the transportation of persons or property for hire.... (b) The sole
      remedy of any insurer or compensation provider to recover on a claim
      arising pursuant to subsection (a) hereof, shall be the submission of
      the controversy to mandatory arbitration pursuant to procedures
      promulgated or approved by the superintendent. Such procedures shall
      also be utilized to resolve all disputes arising between insurers
      concerning their responsibility for the payment of first party

      "Insurance Law section 5105," held the Court, "is inapplicable in
      this matter. The mandatory arbitration provisions are concerned with
      a party's status as an insurer or compensation provider. While the
      statutory scheme requires mandatory arbitration to resolve all
      disputes arising between insurers concerning their responsibility for
      the payment of first-party benefits or between compensation
      providers, the courts have held that a workers' compensation carrier
      is not bound to arbitrate a claim by a no-fault insurer for money it
      was obligated to pay during the time that the workers' compensation
      carrier was contesting the claim."

      "Although a good case could be made for including a no-fault
      insurer's action to recover from a workers' compensation carrier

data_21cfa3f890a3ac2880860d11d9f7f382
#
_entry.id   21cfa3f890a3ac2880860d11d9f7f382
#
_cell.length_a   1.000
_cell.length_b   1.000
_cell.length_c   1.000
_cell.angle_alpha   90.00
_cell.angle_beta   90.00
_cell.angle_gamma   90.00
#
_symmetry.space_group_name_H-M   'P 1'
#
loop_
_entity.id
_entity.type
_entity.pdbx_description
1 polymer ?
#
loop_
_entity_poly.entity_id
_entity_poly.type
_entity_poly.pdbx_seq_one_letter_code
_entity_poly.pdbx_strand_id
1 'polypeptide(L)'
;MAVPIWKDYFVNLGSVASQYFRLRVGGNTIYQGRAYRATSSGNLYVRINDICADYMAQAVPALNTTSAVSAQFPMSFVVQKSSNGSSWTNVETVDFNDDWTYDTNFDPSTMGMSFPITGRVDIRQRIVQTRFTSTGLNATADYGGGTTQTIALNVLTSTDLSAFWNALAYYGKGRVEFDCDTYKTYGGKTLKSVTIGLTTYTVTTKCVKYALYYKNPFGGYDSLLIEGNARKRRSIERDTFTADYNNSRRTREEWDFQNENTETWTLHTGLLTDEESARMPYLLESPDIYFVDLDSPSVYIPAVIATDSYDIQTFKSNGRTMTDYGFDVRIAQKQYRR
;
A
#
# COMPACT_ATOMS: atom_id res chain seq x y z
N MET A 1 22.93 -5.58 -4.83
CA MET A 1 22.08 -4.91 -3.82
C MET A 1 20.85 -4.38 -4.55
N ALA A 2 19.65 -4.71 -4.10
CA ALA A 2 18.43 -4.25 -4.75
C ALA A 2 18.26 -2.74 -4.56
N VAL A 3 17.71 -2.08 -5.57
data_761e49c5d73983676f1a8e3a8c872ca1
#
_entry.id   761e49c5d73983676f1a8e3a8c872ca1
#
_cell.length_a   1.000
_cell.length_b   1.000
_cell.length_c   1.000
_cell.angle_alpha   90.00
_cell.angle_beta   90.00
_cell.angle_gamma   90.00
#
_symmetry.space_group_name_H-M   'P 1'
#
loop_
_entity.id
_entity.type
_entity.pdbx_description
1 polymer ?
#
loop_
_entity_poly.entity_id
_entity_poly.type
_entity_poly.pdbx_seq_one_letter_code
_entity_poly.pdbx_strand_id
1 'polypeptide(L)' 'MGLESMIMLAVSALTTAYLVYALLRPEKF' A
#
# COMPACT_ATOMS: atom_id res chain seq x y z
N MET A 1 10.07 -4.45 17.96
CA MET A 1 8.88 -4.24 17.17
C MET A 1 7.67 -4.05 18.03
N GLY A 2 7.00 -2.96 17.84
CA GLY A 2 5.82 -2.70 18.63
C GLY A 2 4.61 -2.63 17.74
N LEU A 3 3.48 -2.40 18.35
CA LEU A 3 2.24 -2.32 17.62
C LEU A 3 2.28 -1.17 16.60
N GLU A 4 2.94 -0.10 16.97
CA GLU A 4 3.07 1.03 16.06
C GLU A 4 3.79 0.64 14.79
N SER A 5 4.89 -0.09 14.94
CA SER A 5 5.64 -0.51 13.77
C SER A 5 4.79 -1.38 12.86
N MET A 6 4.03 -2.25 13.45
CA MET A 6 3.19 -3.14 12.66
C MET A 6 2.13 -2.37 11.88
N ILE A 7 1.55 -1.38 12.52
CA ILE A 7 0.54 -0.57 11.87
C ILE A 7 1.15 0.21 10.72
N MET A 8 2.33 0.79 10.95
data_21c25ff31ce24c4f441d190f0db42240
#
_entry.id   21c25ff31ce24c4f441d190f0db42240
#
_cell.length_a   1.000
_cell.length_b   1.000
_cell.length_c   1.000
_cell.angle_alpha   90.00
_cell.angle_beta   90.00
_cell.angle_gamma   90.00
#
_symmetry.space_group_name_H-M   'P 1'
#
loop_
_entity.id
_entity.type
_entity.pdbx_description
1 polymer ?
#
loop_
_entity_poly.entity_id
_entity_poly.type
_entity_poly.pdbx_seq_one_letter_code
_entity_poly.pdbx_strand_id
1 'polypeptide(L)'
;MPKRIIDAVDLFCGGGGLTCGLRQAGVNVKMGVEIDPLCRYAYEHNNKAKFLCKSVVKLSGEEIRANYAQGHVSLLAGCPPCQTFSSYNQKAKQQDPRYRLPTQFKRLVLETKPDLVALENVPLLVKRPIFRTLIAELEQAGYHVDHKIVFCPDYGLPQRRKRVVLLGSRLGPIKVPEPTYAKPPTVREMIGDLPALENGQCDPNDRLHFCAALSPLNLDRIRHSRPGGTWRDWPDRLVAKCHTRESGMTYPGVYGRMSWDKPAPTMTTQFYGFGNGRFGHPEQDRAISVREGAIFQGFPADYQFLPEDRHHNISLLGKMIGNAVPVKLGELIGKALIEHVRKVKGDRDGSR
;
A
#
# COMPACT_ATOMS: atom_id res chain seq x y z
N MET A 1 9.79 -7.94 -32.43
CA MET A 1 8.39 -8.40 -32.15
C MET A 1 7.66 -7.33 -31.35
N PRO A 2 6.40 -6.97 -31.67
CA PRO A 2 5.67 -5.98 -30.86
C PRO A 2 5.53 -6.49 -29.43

within the mandatory arbitration provision... the statute did not
      encompass this kind of controversy. The failure of the Legislature to
      include a particular situation was an excellent indication that its
      exclusion was intended."

      "That being the case, Farmers does not possess an arbitrable claim
      against AIG and the demand that arbitration be ordered is denied.
      As well, an insurer can present a claim to recover basic economic
      loss from the insurer of another covered person, if (a) one of the
      motor vehicles involved in the accident weighs more than 6,500 lbs.
      unloaded; or (b) is a motor vehicle used for the transportation of
      persons or property for hire. Under those circumstances, arbitration
      is mandatory. There was no evidence presented that the vehicles
      involved in the accident met this condition precedent to arbitration.
      The Court, by this decision, does not mean to imply that respondent
      is not entitled to reimbursement. The decision is limited merely to a
      finding that the parties have not agreed to arbitration and Insurance
      Law section 5105 does not impose arbitration upon them."

      The Arbitration was permanently stayed.

      Larry Rogak